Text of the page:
Build REST Web Service using Spring Boot

This tutorial provides a step-by-step guide on how to build a restfull web service using Spring Boot.


  • Eclipse IDE (neon release)
  • Maven 4
  • Java 1.8

1. Create maven web project

Open eclipse then create a new maven web project and name it as SpringBootRest.

The structure of the generated project looks like the following:Spring Boot Rest Project

2. pom.xml

After creating the web project, the first step is to configure Spring Boot inside pom.xml, so we add the following as a parent dependency:

Spring Boot exposes a starter dependency called spring-boot-starter-web which automatically imports all the required jars needed to develop and expose REST controllers. So we add it as a dependency:

In this tutorial, we use the embedded tomcat provided by Spring Boot, so we’re gonna build our application as a runnable jar file by setting the packaging attribute as jar:

P.S: in case you want to use an external tomcat refer to “Deploy Spring Boot application on external tomcat”.

The final configuration step is add the Spring Boot plugin:

Literally, that’s all we need to start developing our REST controllers.

Following are the jars that are automatically imported by Spring Boot:Maven Dependencies

This is the whole pom.xml for reference:


The second step is to create the Spring Boot initializer class, this is the entry point of our application. Annotating a class with @SpringBootApplication is equivalent to using @Configuration, @EnableAutoConfiguration and @ComponentScan with their default attributes in the traditional Spring applications.

P.S: By default, the servlet container automatically scans for REST controllers defined in the same package of the initializer, any controllers defined outside the package would be ignored.

4. Implement REST resources

We’re going to implement a very basic payment API which charges customers for buying items.

Our API would only accept JSON requests and respond back with JSON responses, thanks to jackson library which allows us to deal with requests and responses as POJO classes without worrying about JSON/POJO conversions.

Following is the payment request class which should be submitted by clients on each payment request:

And this is the base response returned back from our service:

Now we define our controller named as PaymentController under com.programmer.gate:

The only service exposed by our controller is the pay() method which looks very straightforward, it validates the client request using a predefined shared key, processes the request and respond back with the operation status.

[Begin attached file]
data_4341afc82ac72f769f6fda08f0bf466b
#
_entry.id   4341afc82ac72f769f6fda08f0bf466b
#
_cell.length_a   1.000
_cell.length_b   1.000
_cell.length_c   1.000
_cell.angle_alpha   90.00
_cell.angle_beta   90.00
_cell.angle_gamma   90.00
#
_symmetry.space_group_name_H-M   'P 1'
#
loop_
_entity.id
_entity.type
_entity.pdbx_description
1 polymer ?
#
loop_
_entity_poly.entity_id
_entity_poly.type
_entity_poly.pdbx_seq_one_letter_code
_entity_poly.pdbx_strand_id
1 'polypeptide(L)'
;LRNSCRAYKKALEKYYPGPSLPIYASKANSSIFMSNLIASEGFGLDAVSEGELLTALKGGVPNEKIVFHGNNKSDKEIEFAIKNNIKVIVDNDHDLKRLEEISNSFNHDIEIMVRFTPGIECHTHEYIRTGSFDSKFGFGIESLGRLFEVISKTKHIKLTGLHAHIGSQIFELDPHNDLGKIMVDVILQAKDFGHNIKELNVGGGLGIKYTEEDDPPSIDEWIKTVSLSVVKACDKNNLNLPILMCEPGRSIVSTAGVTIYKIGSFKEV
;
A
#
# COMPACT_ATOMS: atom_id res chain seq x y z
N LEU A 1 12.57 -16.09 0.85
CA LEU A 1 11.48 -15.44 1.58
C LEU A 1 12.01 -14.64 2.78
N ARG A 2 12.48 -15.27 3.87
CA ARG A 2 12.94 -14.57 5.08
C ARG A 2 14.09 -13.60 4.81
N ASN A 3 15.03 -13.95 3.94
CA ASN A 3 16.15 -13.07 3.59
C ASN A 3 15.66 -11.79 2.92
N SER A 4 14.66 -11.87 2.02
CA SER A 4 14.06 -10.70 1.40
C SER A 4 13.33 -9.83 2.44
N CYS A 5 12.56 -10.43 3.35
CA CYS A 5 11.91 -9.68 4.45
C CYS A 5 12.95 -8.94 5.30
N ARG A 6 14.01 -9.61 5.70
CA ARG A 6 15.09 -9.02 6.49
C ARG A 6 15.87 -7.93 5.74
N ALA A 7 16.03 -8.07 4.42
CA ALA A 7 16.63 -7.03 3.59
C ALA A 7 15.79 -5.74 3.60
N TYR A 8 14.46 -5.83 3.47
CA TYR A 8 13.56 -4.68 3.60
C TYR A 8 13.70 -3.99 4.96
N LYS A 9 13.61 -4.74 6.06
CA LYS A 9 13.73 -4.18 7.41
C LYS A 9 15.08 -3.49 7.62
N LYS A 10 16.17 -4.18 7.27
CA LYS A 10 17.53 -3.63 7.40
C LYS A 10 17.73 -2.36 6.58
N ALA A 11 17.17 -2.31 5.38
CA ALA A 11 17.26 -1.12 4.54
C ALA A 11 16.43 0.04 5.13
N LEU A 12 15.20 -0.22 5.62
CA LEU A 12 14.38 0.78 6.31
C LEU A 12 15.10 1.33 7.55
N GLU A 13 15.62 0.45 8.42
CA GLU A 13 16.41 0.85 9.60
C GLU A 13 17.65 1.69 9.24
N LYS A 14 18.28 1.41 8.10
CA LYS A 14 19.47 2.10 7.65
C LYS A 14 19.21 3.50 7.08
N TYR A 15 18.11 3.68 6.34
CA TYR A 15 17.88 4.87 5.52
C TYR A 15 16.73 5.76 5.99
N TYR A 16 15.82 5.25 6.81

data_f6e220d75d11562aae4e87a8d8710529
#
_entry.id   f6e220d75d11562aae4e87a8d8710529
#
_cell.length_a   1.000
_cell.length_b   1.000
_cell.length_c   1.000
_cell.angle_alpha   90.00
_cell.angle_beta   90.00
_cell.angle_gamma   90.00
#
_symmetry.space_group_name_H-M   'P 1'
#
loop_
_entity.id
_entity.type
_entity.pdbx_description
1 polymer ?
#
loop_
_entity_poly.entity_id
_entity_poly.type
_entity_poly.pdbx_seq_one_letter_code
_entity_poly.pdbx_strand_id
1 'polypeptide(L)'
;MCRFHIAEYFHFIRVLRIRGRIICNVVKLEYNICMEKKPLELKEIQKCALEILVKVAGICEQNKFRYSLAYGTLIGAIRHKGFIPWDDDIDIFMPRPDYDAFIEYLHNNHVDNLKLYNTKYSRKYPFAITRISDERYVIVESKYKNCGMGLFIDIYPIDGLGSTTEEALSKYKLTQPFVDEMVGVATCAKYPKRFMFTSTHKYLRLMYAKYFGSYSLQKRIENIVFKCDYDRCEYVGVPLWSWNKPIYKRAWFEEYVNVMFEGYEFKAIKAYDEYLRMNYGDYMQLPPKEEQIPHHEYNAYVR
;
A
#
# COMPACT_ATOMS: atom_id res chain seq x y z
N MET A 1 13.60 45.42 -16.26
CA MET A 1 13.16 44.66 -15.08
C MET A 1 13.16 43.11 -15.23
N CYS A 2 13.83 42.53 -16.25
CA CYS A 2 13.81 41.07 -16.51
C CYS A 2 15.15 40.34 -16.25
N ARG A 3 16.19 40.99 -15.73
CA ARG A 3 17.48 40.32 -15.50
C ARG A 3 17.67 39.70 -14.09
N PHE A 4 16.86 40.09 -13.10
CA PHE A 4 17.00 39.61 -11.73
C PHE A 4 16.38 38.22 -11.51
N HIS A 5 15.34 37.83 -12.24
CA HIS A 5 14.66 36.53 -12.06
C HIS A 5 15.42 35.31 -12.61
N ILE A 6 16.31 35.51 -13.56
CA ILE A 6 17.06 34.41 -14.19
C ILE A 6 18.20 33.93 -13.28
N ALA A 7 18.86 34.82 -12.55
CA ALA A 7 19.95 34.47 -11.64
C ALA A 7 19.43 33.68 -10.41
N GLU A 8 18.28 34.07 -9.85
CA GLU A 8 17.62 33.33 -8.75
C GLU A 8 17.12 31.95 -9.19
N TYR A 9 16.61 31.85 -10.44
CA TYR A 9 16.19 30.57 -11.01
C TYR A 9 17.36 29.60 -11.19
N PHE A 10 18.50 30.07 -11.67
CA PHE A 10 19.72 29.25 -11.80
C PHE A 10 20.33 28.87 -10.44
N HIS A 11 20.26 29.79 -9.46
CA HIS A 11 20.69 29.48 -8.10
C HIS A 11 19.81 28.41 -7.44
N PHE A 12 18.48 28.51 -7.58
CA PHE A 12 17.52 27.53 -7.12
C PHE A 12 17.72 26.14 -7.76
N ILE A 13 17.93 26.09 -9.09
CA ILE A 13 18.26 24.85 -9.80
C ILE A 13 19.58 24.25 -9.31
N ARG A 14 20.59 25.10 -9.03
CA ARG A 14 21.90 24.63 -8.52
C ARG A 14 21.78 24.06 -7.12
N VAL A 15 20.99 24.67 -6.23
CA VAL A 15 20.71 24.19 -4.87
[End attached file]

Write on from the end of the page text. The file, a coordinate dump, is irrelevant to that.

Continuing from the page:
Following are the common annotations used by our controller:

  • @RestController: this annotation marks the class as a Resource, it defines implicitly both @Controller and @ResponseBody mvc annotations, when annotating a class with @RestController, it’s not necessary to write @ResponseBody beside the POJO classes returned from your methods.
  • @RequestMapping: this annotation defines the url of the resource in addition to the method type: GET/POST, in our example we expose the payment service as POST which is accessed through/payment/pay.
  • @RequestParam: this annotation represents a specific request parameter, in our example, we map a request parameter called key to an argument key of type String.
  • @RequestBody: this annotation represents the body of the request, in our example, we map the body of the request to a POJO class of type PaymentRequest (jackson handles the JSON/POJO conversion)

As noticed the response is represented as BaseResponse and there is no need to annotate it, jackson converts it implicitly to JSON.

5. Deploy the application

Following are the steps to deploy our application:

  • Right click pom.xml -> run-as -> Maven install
  • Maven generates a jar file called SpringBootRest-0.0.1-SNAPSHOT.jar inside target folder
  • Open cmd, then run the jar using: java -jar SpringBootRest-0.0.1-SNAPSHOT.jar

Here we go, our application is up and ready to serve requests at the default port 8080.

6. Test the service

In order to test our API, we use the Advanced REST Client plugin from chrome and we initiate 2 different requests.

Both requests hold a JSON payment object in their body, for simplicity, we use a JSON formatter for generating our JSON payment request out of a literal String.

Successful request: in this request we pass a valid shared key as a request parameter along with item details in the request body. This is how it looks like:Test the service

And this is our response:

Failure request: this request looks similar to the above but with invalid shared key, this is what we get from our API:

That’s it, hope you find it useful.

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Hussein Terek

Owner of, I have a passion for software engineering and everything related to Java environment.

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Himanshu Singh
Himanshu Singh
3 years ago

Hi Hussein,
What is being passed for PaymentRequest from your browser?
I can see item details will be passed in the request body, but in what format?